Science Daily: The Climate Changes, Get Used To It

1 05 2007

Climate has cycles, we know that much.  Why should this warming period be any different than previous ones?

Our records reflect details of the climatic evolution in the Atlantic region since the end of the last Ice Age to the present day. We would have liked to compare our results to similar data sets from other parts of the South Atlantic, but no other records provide the same degree of resolution, says Professor Björck. After the end of the last Glacial both Hemispheres became warmer as a result of melting ice sheets, but during the last 9000 years we can identify a persistent “seesaw” pattern. When the South Atlantic was warm it was cold in the North Atlantic and vice versa.

This is most certainly related to large-scale ocean circulation in the Atlantic Ocean. The main current system – “the Great Ocean Conveyor” – is driven by sinking of dense, relatively cold and salty water in the northern North Atlantic. This results in southward-flowing deep-water that is replaced by warm surface water brought to high northern latitudes from the tropics and ultimately from the South Atlantic, says Svante Björck, and continues:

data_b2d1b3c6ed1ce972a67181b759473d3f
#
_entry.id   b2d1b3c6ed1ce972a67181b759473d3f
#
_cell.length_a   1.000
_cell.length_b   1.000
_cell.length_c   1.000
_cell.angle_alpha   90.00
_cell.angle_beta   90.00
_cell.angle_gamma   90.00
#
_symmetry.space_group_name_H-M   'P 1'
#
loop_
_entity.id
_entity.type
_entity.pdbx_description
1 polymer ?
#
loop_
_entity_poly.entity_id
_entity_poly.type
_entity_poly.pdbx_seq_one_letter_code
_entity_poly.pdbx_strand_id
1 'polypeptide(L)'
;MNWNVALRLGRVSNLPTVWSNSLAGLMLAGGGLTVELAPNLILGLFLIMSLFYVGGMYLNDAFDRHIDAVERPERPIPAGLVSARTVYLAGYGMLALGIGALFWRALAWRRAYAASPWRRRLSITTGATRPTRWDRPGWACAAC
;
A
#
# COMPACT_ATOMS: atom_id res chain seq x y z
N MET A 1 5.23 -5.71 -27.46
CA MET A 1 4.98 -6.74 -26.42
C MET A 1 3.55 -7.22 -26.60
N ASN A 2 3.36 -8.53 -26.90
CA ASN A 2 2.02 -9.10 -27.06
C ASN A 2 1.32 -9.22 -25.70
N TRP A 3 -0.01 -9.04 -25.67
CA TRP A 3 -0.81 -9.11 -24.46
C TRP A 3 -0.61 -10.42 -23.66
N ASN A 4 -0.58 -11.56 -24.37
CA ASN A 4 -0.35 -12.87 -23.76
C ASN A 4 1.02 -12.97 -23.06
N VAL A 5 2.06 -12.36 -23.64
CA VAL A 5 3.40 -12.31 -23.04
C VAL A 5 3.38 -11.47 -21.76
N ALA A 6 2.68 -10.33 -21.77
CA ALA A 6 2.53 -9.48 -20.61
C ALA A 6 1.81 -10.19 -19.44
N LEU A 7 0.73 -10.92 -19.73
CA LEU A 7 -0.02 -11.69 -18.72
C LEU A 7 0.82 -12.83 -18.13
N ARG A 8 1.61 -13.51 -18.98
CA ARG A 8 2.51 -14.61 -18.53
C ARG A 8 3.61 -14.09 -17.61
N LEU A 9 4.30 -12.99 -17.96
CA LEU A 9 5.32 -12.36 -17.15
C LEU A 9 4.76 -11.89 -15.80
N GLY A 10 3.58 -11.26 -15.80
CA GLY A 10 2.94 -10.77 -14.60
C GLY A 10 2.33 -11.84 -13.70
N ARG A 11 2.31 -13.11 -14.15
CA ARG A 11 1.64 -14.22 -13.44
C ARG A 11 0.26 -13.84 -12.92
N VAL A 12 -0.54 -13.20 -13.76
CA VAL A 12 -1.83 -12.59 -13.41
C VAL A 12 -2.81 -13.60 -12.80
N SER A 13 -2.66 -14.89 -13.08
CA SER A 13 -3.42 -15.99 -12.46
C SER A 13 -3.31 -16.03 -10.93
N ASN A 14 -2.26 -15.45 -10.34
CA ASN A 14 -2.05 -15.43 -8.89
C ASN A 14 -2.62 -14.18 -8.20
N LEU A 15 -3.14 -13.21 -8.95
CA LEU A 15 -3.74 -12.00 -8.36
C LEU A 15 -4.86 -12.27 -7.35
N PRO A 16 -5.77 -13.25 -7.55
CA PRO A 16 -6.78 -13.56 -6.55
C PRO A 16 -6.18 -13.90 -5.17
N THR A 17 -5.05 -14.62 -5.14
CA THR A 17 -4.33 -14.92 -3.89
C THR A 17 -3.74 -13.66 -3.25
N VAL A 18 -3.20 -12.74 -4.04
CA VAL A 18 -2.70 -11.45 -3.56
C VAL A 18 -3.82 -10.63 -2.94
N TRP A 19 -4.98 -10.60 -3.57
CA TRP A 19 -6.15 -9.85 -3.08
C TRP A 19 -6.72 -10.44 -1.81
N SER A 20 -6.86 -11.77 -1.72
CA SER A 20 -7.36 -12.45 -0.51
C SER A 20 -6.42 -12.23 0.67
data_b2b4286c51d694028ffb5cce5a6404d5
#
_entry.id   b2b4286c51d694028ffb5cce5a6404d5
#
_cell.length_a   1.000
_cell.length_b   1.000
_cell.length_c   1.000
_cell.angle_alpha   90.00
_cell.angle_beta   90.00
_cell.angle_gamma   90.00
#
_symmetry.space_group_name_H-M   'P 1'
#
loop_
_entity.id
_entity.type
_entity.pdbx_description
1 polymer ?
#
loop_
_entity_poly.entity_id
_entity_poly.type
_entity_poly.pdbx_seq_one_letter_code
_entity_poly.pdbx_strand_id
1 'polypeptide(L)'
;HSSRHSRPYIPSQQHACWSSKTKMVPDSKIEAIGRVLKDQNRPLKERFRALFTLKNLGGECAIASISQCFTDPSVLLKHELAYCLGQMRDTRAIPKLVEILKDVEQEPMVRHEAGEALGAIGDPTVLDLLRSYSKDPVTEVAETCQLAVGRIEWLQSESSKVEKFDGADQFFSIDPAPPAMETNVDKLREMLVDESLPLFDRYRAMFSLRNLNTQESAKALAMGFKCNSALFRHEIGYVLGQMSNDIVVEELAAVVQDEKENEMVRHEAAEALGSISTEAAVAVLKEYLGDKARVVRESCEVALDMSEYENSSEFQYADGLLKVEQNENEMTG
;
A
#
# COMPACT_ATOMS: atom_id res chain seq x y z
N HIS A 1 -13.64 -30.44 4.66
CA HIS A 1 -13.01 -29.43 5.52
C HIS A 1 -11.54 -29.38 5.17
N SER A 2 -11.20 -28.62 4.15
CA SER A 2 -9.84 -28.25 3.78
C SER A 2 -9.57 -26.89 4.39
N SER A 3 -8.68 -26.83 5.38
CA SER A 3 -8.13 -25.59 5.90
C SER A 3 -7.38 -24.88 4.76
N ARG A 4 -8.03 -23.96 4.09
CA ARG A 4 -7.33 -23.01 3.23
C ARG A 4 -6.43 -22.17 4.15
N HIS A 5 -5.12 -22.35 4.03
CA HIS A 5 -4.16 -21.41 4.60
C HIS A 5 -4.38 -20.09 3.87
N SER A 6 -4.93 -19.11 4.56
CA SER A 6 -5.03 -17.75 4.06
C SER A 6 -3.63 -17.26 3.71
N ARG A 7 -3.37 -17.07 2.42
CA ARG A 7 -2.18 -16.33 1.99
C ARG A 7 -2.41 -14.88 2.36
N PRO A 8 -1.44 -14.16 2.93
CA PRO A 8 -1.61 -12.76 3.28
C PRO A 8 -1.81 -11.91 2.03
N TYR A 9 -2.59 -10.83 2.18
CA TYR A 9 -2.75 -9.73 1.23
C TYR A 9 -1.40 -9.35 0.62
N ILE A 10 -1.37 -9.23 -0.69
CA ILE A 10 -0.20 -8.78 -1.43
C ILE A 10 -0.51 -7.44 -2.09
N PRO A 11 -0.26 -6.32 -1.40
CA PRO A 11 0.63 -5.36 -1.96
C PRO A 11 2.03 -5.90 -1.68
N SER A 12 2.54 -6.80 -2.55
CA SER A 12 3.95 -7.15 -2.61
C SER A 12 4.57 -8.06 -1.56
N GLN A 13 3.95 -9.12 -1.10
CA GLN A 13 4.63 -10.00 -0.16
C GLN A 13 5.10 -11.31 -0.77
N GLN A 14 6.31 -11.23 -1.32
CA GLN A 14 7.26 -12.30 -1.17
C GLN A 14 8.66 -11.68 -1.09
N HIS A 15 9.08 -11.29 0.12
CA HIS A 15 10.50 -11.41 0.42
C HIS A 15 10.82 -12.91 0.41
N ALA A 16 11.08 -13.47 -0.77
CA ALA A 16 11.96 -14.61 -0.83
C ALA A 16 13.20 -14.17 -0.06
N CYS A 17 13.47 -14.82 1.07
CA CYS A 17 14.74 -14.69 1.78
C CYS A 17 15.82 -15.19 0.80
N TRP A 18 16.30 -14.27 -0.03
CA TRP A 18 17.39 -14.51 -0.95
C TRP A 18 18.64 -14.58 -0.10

The deep-water formation in the north is dependent on cooling of surface water with a high salt content. If sufficiently large amounts of fresh water are supplied to the North Atlantic, such as from melting ice-sheets or major increases in precipitation, the deep-water formation, and hence the transport of warm surface water from the south, may cease or at least decrease substantially.

This is known to have happened repeatedly during the present Interglacial (the warm period since the last Ice Age). Minor disturbances have taken place in recent time, such as the Great Salt Anomaly in the 1970s, which seriously affected the cod population around the Faroe Islands. Our results from Nightingale Island in the Tristan da Cunha island group, between South Africa and Argentina, for the first time give evidence of warming of the South Atlantic associated with cooling in the north. This is a major breakthrough in palaeoclimate research.

h/t- HotAir 

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